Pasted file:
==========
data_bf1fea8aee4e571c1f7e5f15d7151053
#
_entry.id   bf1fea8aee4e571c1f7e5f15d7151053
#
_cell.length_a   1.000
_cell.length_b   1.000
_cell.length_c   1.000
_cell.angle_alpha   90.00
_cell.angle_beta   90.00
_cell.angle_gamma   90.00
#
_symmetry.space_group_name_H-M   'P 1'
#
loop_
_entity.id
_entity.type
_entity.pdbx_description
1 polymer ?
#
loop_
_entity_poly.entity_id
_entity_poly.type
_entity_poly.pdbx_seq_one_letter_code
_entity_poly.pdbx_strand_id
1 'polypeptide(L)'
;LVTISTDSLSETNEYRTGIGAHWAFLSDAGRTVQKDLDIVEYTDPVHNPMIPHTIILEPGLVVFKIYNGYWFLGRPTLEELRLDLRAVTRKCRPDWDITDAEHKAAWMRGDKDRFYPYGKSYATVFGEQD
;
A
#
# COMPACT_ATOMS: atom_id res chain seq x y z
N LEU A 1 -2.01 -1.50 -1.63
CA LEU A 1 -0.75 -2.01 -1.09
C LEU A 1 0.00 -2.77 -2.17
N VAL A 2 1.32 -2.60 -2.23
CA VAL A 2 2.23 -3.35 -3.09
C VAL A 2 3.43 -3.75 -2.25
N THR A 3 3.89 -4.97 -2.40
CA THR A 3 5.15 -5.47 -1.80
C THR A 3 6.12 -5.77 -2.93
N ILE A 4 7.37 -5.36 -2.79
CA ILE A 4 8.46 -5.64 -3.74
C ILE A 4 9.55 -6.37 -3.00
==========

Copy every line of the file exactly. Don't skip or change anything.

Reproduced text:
data_bf1fea8aee4e571c1f7e5f15d7151053
#
_entry.id   bf1fea8aee4e571c1f7e5f15d7151053
#
_cell.length_a   1.000
_cell.length_b   1.000
_cell.length_c   1.000
_cell.angle_alpha   90.00
_cell.angle_beta   90.00
_cell.angle_gamma   90.00
#
_symmetry.space_group_name_H-M   'P 1'
#
loop_
_entity.id
_entity.type
_entity.pdbx_description
1 polymer ?
#
loop_
_entity_poly.entity_id
_entity_poly.type
_entity_poly.pdbx_seq_one_letter_code
_entity_poly.pdbx_strand_id
1 'polypeptide(L)'
;LVTISTDSLSETNEYRTGIGAHWAFLSDAGRTVQKDLDIVEYTDPVHNPMIPHTIILEPGLVVFKIYNGYWFLGRPTLEELRLDLRAVTRKCRPDWDITDAEHKAAWMRGDKDRFYPYGKSYATVFGEQD
;
A
#
# COMPACT_ATOMS: atom_id res chain seq x y z
N LEU A 1 -2.01 -1.50 -1.63
CA LEU A 1 -0.75 -2.01 -1.09
C LEU A 1 0.00 -2.77 -2.17
N VAL A 2 1.32 -2.60 -2.23
CA VAL A 2 2.23 -3.35 -3.09
C VAL A 2 3.43 -3.75 -2.25
N THR A 3 3.89 -4.97 -2.40
CA THR A 3 5.15 -5.47 -1.80
C THR A 3 6.12 -5.77 -2.93
N ILE A 4 7.37 -5.36 -2.79
CA ILE A 4 8.46 -5.64 -3.74
C ILE A 4 9.55 -6.37 -3.00